Since there is evidence indicating that antibiotic overuse drives bacterial resistance, [8–10] the identification of factors influencing antimicrobial prescription in pediatric practice may have a considerable public health impact. This is the first population-based KAP study of Greek parents and the current paper aims to describe parental risk factors associated with antibiotic overuse in Greece.
This study was able to portray the demographic profile of parents prone to antibiotic misuse. The main parental demographic characteristics associated with antibiotic misuse include being a father, having low educational level, and being an immigrant.
There have been several studies indicating a positive relationship between parental educational level and their expected knowledge about antibiotic treatment [21–23]. It is probable that low education is related to inadequate information about judicious antibiotic use which can lead to improper practices [22, 24]. Indeed, as shown in Tables 2, 3, and 4, parental educational level is inversely related to the percentage of parents answering incorrectly. Limited access to Internet, other media, or literature among poorly educated parents maybe related to reduced source availability concerning antibiotic consumption. On the contrary, parents with higher educational status seem to better acknowledge the risks of antibiotic misuse, making pediatricians more skeptical to offer antibiotic treatment . Furthermore, being an immigrant was associated with antibiotic misuse. In Greece, minorities represent more than 10% of population and a similar percentage was assessed among the participants in the study (10%). The vast majority of immigrants in Greece are of low socioeconomic status, possibly explaining their pressure for antibiotic therapy as aforementioned. In addition, being away from homeland often causes uncertainty and high worry of a child’s illness, leading to antibiotic demand. Moreover, as many immigrants are not fluent in Greek, it is possible that miscommunication among parents and pediatricians in reference to medical history and proper treatment may also contribute to increased antibiotic consumption . Finally, cultural beliefs vary among minorities. Mangione-Smith et al. in Los Angeles found that non-Hispanic white parents were less likely to expect antibiotics than Latino, Asian, and African American parents . Other studies have reported the immigrant status as being a positive predictor of receiving an antibiotic prescription too [24, 27, 28].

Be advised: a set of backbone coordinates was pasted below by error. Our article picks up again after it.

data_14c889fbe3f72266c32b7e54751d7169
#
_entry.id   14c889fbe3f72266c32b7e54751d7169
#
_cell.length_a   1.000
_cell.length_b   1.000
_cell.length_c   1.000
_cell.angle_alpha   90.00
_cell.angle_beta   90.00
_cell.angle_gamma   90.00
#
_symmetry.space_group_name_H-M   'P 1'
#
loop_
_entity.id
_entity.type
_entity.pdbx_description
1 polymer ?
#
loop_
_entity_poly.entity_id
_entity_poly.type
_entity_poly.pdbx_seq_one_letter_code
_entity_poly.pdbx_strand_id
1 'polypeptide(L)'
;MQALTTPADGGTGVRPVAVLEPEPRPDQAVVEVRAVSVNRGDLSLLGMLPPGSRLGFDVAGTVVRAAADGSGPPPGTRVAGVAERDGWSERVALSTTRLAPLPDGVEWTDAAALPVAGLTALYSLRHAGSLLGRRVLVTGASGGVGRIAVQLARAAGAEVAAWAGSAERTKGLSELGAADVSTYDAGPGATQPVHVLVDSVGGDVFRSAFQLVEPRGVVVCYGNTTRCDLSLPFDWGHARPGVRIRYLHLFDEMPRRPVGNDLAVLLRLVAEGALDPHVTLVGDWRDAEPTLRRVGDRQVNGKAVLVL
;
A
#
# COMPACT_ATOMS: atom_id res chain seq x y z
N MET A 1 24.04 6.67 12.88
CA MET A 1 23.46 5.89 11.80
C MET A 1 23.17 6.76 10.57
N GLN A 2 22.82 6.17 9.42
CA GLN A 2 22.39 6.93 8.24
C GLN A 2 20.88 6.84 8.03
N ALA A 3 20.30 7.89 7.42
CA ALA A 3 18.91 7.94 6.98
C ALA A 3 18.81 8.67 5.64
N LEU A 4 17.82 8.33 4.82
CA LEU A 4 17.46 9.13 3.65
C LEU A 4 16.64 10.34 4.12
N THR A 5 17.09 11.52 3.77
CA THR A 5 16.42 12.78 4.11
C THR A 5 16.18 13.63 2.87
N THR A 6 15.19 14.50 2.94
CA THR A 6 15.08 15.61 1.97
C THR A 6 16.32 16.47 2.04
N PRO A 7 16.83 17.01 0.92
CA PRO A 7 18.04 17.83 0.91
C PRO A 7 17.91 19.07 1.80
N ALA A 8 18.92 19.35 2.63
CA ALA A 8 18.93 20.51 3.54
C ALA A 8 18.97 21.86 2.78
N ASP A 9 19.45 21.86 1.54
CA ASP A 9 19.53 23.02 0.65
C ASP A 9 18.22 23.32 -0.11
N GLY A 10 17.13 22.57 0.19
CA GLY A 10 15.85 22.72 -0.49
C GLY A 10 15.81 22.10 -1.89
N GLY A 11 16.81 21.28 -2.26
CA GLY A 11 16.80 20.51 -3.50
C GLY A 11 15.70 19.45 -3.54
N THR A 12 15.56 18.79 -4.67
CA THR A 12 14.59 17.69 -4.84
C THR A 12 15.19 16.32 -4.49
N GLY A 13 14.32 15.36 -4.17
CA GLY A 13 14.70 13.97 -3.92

Interestingly, a strong risk factor associated with all the three sections of the questionnaire was being a father. One could postulate that Greek fathers do not participate as much as mothers in upbringing their children and therefore they may be less inclined to research information concerning medical matters. Fathers’ participation in the daily care of their children has significantly changed over the past decades due to the increase in the number of women entering the labor force, the increase of one-parent families, the decrease of married couples, the decrease in the number of children in nuclear families, and the spread of the child-centered ideology . However, in a recent study among Greek fathers, there was evidence that fathers from rural areas with low academic achievements and occupational status are less likely to contribute to child care practices than fathers living in urban areas with high educational and occupational status . To our knowledge, such correlation has not been mentioned in other studies and could be due to cultural issues.
Additional risk factors were detected in the knowledge and attitude section. Single parents reported improper attitudes concerning antibiotic use. As it has also been acknowledged [25, 31] that it is more difficult to take care of a sick child in single-parent families, especially if other relatives are not available. Thus, one could speculate that single parents expect antibiotic treatment assuming that it will shorten disease duration and therefore allowing them to return to their workplace earlier. As expected, limited parental experience to recurrent URTIs was also found to be a determinant of antibiotic misuse. Probably as parents get exposed to more incidents of URTIs, their chance to receive education concerning judicious antibiotic use increases.